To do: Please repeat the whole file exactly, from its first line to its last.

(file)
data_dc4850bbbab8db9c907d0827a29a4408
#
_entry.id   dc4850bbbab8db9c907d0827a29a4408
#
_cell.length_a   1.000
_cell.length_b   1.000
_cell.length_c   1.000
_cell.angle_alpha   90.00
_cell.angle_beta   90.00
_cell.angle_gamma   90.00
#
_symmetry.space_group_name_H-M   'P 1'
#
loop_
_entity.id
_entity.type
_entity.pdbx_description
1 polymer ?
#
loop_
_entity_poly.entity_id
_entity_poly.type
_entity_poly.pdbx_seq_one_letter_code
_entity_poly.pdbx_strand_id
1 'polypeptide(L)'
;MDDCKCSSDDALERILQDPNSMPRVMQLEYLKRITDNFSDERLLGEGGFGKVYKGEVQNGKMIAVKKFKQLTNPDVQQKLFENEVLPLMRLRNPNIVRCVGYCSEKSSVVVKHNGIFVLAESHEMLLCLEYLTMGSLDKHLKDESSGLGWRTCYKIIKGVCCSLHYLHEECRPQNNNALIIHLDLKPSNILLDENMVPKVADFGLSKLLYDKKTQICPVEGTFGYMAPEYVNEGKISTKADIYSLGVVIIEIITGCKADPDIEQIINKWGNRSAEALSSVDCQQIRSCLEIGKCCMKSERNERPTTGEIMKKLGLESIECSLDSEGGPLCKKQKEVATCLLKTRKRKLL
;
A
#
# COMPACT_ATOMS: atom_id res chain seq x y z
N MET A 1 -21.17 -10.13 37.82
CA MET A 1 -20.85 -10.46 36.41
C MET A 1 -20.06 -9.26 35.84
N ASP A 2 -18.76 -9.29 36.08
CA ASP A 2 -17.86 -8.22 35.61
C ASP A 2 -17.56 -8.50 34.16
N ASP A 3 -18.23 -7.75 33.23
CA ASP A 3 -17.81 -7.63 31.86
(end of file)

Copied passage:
data_dc4850bbbab8db9c907d0827a29a4408
#
_entry.id   dc4850bbbab8db9c907d0827a29a4408
#
_cell.length_a   1.000
_cell.length_b   1.000
_cell.length_c   1.000
_cell.angle_alpha   90.00
_cell.angle_beta   90.00
_cell.angle_gamma   90.00
#
_symmetry.space_group_name_H-M   'P 1'
#
loop_
_entity.id
_entity.type
_entity.pdbx_description
1 polymer ?
#
loop_
_entity_poly.entity_id
_entity_poly.type
_entity_poly.pdbx_seq_one_letter_code
_entity_poly.pdbx_strand_id
1 'polypeptide(L)'
;MDDCKCSSDDALERILQDPNSMPRVMQLEYLKRITDNFSDERLLGEGGFGKVYKGEVQNGKMIAVKKFKQLTNPDVQQKLFENEVLPLMRLRNPNIVRCVGYCSEKSSVVVKHNGIFVLAESHEMLLCLEYLTMGSLDKHLKDESSGLGWRTCYKIIKGVCCSLHYLHEECRPQNNNALIIHLDLKPSNILLDENMVPKVADFGLSKLLYDKKTQICPVEGTFGYMAPEYVNEGKISTKADIYSLGVVIIEIITGCKADPDIEQIINKWGNRSAEALSSVDCQQIRSCLEIGKCCMKSERNERPTTGEIMKKLGLESIECSLDSEGGPLCKKQKEVATCLLKTRKRKLL
;
A
#
# COMPACT_ATOMS: atom_id res chain seq x y z
N MET A 1 -21.17 -10.13 37.82
CA MET A 1 -20.85 -10.46 36.41
C MET A 1 -20.06 -9.26 35.84
N ASP A 2 -18.76 -9.29 36.08
CA ASP A 2 -17.86 -8.22 35.61
C ASP A 2 -17.56 -8.50 34.16
N ASP A 3 -18.23 -7.75 33.23
CA ASP A 3 -17.81 -7.63 31.86